Dr. David:  M.S. candidate; Nash 554; 541-737-8630; singlap@oregonstate.edu

 

PARKER SMITH

To overcome the unique challenges of surviving as single celled organisms, microbes perform a variety of cooperative, multicellular behaviors, including biofilm formation, quorum sensing, nutrient acquisition, and dispersal.  I study the dynamics of these social interactions in the opportunistic pathogen Pseudomonas aeruginosa, a gram negative bacterium that exhibits a wide range of social behaviors.  I am specifically interested in cooperation, competition, and cheating in iron acquisition, and plan to study these interactions using competition experiments, single celled analysis, and mathematic modeling.

Dr. Schuster:  Ph.D. candidate; Nash 446; 541-737-8605; smitpark@oregonstate.edu

 

LAURA TAGGART-MURPHY

I am investigating mucosal immunity and resistance mechanisms to the myxozoan parasite, Ceratonova shasta, in rainbow trout.  My focus is on the role of immunoglobin T (a mucosal immunoglobulin isotype unique to fish) during infection with C. shasta.  I am also interested in characterizing the early and ongoing inflammatory response to different C. shasta genotypes, ad determining if an adaptive immune response provides protection against reinfection.

Dr. Bartholomew:  M.S. candidate; Nash 528; 541-737-2977; taggartl@onid.oregonstate.edu

 

CHRISTINE TATARU

I am studying gut bacteria and their relationship to human health, focusing on the gut-brain axis.  There is evidence to suggest that gut flora may be intimately involved in phenomena like obesity and depression, as well as neurological disorders such as Parkinson's or Autism Spectrum Disorder.  By understanding the communities that take up residence in our bodies and our relationship with them, we can develop more sensitive and specific diagnostics, effective treatments and lifestyles conducive to healthy body and mind function.  I am currently focusing on developing biocomputing methods to study these interactions.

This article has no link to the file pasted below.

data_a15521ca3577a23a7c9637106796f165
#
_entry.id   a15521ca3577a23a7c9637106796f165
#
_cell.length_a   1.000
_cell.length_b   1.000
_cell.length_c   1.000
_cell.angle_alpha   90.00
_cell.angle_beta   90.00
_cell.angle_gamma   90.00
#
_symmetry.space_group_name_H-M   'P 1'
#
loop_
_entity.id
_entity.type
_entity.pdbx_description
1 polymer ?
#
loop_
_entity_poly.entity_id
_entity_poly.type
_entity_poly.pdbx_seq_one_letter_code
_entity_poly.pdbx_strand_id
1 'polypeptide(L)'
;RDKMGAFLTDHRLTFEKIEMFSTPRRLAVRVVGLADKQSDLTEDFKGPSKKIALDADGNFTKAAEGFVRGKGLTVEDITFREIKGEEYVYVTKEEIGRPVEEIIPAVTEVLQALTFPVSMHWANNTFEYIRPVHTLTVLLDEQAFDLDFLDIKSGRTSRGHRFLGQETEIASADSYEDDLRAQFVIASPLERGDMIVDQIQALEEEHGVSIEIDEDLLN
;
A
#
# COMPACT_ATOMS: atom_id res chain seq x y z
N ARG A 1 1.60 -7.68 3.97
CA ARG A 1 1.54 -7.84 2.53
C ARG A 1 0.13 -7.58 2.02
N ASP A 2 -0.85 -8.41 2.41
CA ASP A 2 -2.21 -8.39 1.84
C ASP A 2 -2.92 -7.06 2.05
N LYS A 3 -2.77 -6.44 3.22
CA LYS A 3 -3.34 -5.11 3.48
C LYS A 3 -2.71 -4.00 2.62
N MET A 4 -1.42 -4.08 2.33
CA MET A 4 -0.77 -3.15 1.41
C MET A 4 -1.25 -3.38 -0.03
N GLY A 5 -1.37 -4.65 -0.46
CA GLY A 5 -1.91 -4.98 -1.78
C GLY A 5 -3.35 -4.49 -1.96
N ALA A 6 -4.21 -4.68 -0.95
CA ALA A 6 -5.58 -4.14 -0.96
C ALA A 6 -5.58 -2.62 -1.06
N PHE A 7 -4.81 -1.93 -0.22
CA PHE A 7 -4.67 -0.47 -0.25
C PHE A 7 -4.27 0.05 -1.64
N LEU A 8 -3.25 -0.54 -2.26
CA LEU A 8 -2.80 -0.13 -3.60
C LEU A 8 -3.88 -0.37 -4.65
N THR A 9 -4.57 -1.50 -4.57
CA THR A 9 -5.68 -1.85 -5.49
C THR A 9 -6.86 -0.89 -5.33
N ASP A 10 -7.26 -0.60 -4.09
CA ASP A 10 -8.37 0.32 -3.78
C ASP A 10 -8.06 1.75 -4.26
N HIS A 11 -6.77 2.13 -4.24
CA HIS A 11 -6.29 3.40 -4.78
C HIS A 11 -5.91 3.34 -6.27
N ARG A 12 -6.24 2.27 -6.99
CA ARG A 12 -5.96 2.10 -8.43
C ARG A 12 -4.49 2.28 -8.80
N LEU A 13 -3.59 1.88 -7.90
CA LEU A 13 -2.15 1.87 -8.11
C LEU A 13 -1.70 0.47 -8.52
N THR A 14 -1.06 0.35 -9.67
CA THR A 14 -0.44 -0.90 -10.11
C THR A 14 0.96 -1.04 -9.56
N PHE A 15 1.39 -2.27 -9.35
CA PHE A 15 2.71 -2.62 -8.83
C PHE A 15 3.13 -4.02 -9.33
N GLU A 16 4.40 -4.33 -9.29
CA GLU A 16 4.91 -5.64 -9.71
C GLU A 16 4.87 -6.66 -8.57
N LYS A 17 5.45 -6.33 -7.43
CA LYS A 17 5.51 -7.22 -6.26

Dr. David:  M.S. candidate; Nash 554; 541-737-8630; tataruc@oregonstate.edu

 

WINNI (LU) WANG

Seagrasses are critical coastal ecosystems that provide goods and services including stabilizing sediments, serving as a habitat for coastal organisms and nursery fishes, and partaking in nutrient cycling and carbon sequestration. Seagrass-associated microbes play a direct role in regulating nutrient cycling and seagrass health. My research aims to elucidate changes in carbon cycling and shifts in the microbial communities of seagrasses in light of eutrophication and ocean acidification. 

Dr. Mueller:  Ph.D. candidate; Nash 446; 541-737-8605; wangl5@onid.oregonstate.edu

 

QUINN WASHBURN

I use next generation high throughput culturing to study bacterial community dynamics.  Specifically, I am interested in investigating microbial interactions with co-cultures that form from community subsamples.  Using this approach, I am studying marine bacterial communities in the deep ocean as well as the zebrafish gut microbiome.  The goal of the research is to provide insights into the interactions of microorganisms in their natural environments.